Calculations using the time-dependent Schrödinger equation (here showing the probable position of the remaining electron after photoemission of an electron from a helium atom) served as a benchmark against which to measure the accuracy of the research team’s experiments. [Image: M. Ossiander (TUM) / M. Schultze (MPQ)]
The photoelectric effect—photoemission of electrons upon absorption of a photon of sufficient energy—constitutes a pillar of quantum mechanics and the foundation for a wide range of practical technologies. It also happens at unspeakably rapid rates, on the order of 5×10–18 seconds, or 5 attoseconds. A team of scientists from five European institutions has now used advanced attosecond laser sources to investigate the dynamics of helium photoionization—with measurements that have reportedly pushed accuracy and precision into the sub-attosecond, or zeptosecond, realm (Nat. Phys., doi: 10.1038/nphys3941).
The “many-body problem at the heart of chemistry”
For nearly a century after Einstein explained the photoelectric effect in a landmark paper marking the birth of modern quantum mechanics, photoionization has generally been modeled as an instantaneous, single-particle process. With the emergence of attosecond light sources and time-resolved spectroscopy, however, it has become clear in the past six years that photoemission actually involves a tiny time delay, ranging from 5 to 15 attoseconds.
The reason for the time delay lies in the fact that, in atomic species other than hydrogen, electrons don’t travel alone. In situations where only a single electron is photoionized, the instantaneous, single-particle approximation works reasonably well. But things become decidedly more complicated when a high-energy photon simultaneously photoionizes one electron and kicks another bound electron into a higher energy state. Then, the dynamics depend not only on calculating the kinetic energy transferred from the photon to the ionized electron, but on correlations between the photoionized electron and the excited bound electron or electrons left behind.
The impact of electron correlation on photoionization might seem like a problem of mainly academic interest. But finding solutions could have significant implications for fields from chemistry to condensed-matter physics. Indeed, electron correlation has been described as “the many-body problem at the heart of chemistry.”
Attosecond streak camera
To dig deeper into that problem, researchers led by OSA Member Martin Schultze of the Max Planck Institute of Quantum Optics (MPQ) and Ludwig Maximilians University (LMU), Garching, Germany, used an emerging technique, the attosecond streak camera, to probe the photoionization dynamics of helium. The team zeroed in on helium because it’s the only multi-electron system that allows an exact solution of the time-dependent Schrödinger equation—and, thus, that would let the team’s experimental observations be validated against robust quantum-mechanical theory.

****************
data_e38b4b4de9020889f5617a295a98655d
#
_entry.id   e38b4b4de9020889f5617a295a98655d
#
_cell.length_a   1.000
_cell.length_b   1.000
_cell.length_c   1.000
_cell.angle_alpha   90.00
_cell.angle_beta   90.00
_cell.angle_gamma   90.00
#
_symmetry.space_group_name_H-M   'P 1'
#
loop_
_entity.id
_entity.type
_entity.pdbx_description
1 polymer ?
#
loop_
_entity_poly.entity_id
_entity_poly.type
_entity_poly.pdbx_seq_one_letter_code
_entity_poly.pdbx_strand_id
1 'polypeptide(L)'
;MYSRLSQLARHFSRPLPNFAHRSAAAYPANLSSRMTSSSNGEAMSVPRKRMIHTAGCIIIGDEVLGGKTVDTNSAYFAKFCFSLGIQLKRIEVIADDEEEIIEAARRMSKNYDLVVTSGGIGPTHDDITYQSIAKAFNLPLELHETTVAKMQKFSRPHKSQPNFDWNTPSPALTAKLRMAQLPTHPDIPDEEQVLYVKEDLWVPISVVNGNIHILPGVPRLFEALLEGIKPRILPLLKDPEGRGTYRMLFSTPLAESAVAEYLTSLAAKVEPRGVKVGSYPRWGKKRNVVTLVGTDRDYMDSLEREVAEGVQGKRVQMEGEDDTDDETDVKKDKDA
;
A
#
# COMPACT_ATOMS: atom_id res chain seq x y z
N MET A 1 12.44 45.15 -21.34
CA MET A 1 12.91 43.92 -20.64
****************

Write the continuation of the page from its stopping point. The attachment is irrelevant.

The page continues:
The attosecond streak camera works by using an ultrashort pulse from a pump beam to ionize the electron, in the presence of a second laser electric probe field. The probe field modifies the photoelectron’s kinetic energy in ways that can be inferred from the arrival-time difference between the pump and probe pulses, allowing electronic processes to be tracked with attosecond resolution.
To create the high-energy pump pulse, the MQP-led team’s setup used frequency upconversion of near-infrared laser pulses to generate extreme-ultraviolet (EUV) attosecond bursts, and used a series of dielectric and metallic band-pass mirrors and partly transmitting thin foils to select isolated, near-Fourier-limited attosecond pulses. The researchers aimed this stream of sharp attosecond pulses at a jet of helium atoms, in the presence of a second, collinear “streaking” laser probe field.
They then used a dispersion-free interferometer setup to scan the relative time delay between the attosecond and laser-probe pulses, obtaining data for attosecond pulses centered around a number of different photon energies. Multiple runs at each photon energy value allowed the researchers to obtain standard-error values for the technique ranging from 1.6 attoseconds to as low as a previously unheard-of 0.85 attoseconds—850 zeptoseconds.
An “absolute zero” of photoionization time
With that level of precision in the bag, the team next had to see how well the results actually agreed with quantum-mechanical theory. To do so, the researchers calculated the expected time delay using the time-dependent two-electron Schrodinger equation, factoring in all relevant interparticle interactions and electron correlations at various photon energy values. The experimental results agreed handsomely with the theory, within the sub-attosecond experimental standard error.
According to Schultze, the validation of these methods with helium, with this level of accuracy and precision, provides “a tremendously reliable basis for future experiments,” including those involving atoms that don’t have the advantage of an exact quantum-mechanical solution. Indeed, the team suggests in the study that helium can serve as a sort of tracer in experiments dealing with more complex systems, allowing determination of “an absolute zero of time” for photoionization in those experiments.
In addition to Schultze at MPQ and LMU, contributors to the study included lead author (and OSA Student Member) Marcus Ossiander of the Technical University of Munich (TMU); other scientists at MPQ, LMU, and TMU; and colleagues from Austria’s Vienna University of Technology and Spain’s Universidad Autónoma de Madrid.